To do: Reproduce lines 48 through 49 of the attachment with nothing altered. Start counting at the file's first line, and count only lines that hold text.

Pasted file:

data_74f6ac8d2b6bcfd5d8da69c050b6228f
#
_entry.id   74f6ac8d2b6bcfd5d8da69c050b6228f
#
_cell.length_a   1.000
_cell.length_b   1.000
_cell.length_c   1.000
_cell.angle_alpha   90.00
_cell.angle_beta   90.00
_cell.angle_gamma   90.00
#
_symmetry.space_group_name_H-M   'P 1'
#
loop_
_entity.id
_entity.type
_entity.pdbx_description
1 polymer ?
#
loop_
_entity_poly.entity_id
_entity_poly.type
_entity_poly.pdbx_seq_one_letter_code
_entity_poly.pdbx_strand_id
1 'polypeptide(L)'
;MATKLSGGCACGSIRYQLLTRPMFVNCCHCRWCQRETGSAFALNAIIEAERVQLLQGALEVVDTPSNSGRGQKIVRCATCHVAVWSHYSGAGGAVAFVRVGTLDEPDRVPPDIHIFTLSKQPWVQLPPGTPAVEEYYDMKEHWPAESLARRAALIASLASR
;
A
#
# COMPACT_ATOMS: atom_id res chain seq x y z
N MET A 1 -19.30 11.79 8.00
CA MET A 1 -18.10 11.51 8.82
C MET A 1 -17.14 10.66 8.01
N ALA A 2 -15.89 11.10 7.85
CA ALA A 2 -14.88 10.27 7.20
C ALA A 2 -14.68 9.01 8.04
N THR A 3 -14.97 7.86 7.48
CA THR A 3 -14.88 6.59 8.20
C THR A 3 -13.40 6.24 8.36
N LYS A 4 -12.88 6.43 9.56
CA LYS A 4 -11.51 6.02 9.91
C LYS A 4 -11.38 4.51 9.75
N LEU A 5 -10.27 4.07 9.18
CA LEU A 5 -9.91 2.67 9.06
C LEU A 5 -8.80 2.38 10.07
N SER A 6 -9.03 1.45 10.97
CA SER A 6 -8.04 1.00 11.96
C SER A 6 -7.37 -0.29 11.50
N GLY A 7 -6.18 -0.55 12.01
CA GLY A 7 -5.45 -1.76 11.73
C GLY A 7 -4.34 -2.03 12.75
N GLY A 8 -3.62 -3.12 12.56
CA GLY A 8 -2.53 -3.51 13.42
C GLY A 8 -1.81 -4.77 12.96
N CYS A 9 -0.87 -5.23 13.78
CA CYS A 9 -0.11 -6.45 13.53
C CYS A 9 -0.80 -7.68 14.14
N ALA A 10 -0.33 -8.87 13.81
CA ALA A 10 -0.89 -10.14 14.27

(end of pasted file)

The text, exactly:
C SER A 6 -7.37 -0.29 11.50
N GLY A 7 -6.18 -0.55 12.01